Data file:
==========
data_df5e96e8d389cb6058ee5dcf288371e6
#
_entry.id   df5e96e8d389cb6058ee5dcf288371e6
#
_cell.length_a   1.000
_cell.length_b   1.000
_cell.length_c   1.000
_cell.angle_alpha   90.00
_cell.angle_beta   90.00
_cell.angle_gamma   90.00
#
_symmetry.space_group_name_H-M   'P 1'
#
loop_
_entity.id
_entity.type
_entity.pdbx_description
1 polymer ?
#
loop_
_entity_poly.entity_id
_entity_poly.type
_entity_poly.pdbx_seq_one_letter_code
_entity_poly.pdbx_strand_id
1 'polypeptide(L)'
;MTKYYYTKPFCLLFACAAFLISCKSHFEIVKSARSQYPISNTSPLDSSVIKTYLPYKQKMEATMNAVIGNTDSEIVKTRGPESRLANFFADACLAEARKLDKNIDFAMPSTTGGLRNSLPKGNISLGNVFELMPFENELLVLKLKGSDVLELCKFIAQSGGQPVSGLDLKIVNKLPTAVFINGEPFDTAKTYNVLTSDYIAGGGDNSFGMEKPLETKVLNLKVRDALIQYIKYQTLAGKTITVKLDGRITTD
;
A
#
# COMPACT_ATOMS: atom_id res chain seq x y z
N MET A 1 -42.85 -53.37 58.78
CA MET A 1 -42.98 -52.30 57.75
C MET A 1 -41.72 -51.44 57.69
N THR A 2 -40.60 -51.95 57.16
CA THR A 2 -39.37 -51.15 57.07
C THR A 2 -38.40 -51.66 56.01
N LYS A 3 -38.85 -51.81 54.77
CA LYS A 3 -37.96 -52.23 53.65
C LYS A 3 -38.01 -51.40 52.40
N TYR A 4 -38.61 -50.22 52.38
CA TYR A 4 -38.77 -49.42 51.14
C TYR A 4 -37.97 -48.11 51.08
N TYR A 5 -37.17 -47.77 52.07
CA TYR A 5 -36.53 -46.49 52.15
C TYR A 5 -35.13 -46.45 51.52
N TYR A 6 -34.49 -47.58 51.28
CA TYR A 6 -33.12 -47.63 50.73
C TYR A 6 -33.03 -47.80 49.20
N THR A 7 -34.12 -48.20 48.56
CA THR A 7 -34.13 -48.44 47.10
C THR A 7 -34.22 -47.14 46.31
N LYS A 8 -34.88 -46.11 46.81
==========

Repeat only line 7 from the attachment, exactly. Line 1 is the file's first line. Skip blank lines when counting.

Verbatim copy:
_cell.length_c   1.000